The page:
The centerpiece of Macron’s proposal is to certify and train imams in France. The proposed measures also included offering Arabic instruction in public schools, tightening control on private religious education, limiting home schooling, and cracking down on speech or activities that contradict so-called Republican values such as gender-segregated hours at municipal swimming pools. Taken together, Macron’s ideas raised eyebrows. “It’s a comprehensive institutional framework to control and regulate Islam, with a clear repressive drive,” said Marwan Muhammad, a prominent Muslim activist and the former president of an anti-discrimination group called the Collective Against Islamophobia in France.

Alouane echoed that sentiment. “The vast majority of Muslims here live their lives and pay their taxes, and where is their say in this? It’s very funny for a country that isn’t supposed to interfere with religion to find so many different ways to control it.”

The speech, she added, seemed like an attempt to distract the public. “Macron was letting us know he wants the presidential election to be about security, immigration, and Islam, when it should be about the economy, the dismantlement of public services, and the poor management of the COVID-19 crisis.” Indeed, France saw a record number of Covid-19 cases last week, and this week imposed new lockdown measures across the country.

Beyond the rhetorical implications of Macron’s plan, much of what he envisions will be difficult to implement, precisely because of the secular values he repeatedly defended throughout his speech. The 1905 Separation of Church and State law that underpins laïcité explicitly bars the state from interfering with private religious affairs.

“That’s the paradox: to defend secularism with a plan based on the state’s intervention in religion,” said Olivier Roy, a scholar of religion and a professor at the European University Institute in Florence. “That’s why, for so many years, nothing has been done.”

Because the state itself can’t certify imams, for example, Macron would likely empower the French Council of the Muslim Faith (CFCM)—created by then-Interior Minister Nicolas Sarkozy in 2003—to do so.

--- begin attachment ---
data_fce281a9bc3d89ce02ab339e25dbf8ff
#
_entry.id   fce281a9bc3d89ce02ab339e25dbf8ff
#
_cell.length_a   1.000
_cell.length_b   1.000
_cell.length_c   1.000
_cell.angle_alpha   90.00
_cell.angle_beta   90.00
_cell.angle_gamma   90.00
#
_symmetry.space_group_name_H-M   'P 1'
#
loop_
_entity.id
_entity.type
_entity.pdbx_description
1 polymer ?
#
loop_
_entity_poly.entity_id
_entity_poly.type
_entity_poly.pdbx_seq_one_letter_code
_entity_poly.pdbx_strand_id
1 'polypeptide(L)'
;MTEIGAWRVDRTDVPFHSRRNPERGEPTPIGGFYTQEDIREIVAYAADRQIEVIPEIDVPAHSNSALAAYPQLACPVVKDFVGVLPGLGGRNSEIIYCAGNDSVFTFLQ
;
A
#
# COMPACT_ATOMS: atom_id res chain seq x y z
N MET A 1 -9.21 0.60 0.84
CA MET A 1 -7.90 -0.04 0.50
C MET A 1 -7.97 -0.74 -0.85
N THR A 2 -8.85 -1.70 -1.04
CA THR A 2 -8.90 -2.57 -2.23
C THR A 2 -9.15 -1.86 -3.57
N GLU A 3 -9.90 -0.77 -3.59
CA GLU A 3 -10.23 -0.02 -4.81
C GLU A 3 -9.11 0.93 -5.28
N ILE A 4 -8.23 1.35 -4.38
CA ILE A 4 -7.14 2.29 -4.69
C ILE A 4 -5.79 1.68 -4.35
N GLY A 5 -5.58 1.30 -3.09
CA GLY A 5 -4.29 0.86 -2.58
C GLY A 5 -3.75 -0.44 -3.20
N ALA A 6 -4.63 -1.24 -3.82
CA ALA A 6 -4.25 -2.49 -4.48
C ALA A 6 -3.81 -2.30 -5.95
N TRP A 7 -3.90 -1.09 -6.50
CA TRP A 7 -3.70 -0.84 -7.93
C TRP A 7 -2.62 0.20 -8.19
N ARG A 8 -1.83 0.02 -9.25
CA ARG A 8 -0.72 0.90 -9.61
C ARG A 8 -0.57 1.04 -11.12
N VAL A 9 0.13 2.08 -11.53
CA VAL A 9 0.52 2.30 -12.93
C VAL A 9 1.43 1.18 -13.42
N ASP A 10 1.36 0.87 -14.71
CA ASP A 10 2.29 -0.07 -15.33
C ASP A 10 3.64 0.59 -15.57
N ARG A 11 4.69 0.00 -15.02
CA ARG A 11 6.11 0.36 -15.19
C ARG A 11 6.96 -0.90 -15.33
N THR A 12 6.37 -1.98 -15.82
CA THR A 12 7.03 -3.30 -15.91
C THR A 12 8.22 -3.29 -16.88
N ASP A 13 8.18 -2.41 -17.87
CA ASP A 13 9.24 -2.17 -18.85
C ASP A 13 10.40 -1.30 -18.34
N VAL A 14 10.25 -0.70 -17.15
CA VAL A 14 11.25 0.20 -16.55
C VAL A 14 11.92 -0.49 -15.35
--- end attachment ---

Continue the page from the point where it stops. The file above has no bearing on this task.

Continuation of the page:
But empowering the CFCM would go against Macron’s stated objective of creating a French Islam in the place of a foreign-influenced one. Only a third of French Muslims have even heard of the CFCM, according to a 2016 survey; those who have criticize its opaque leadership structure and close ties to foreign powers. “The CFCM was a forced institution that created a foreign Islam in France—a Turkish-Maghrebi Islam,” Oubrou said last year. For Muhammad, the problem runs deeper: “The main criticism isn’t that the CFCM represents foreign countries, it’s that they’ve failed French Muslims altogether,” notably in failing to criticize laws and policies that he says discriminate against Islam.

“The state can’t create the ‘good’ Islam, so the CFCM will have to do it,” Roy explained. “The CFCM will be perceived as an extension of the state—even more than it has always been.”

“What’s absent from this project,” he added, “is the basic Muslim citizen, who goes to mosque, and we’re not giving them the choice—we’re not letting them choose their own imam. We don’t impose a certain rabbi on Jews, or a certain pastor on Christians.”

On top of the credibility issue comes an implementation problem: The state cannot force Muslims to exclusively attend sermons by “certified” imams. “That would be anti-constitutional, and it’d be shut down immediately at the European Court of Human Rights,” said Roy.

Although Macron’s entire plan focuses on Islam exclusively, any eventual legislation would need to apply to all religions; the 1905 law stipulates that all religions have equal footing before the law.

“The law needs to address all forms of separatism, and be rational and universal, not against one community,” Oubrou said, even if, in application, “its primary focus is on radical Islamism.”

But if French Muslims find that, in practice, the law is used to disproportionately target Muslims, that could also lead to court battles. When it comes to monitoring private religious education, for example, any scrutiny applied to Muslim schools—on gender segregation, respect of the national curriculum, or hate speech—would have to apply to Catholic and Jewish schools, too, in order to be consistent with the text and spirit of the 1905 law.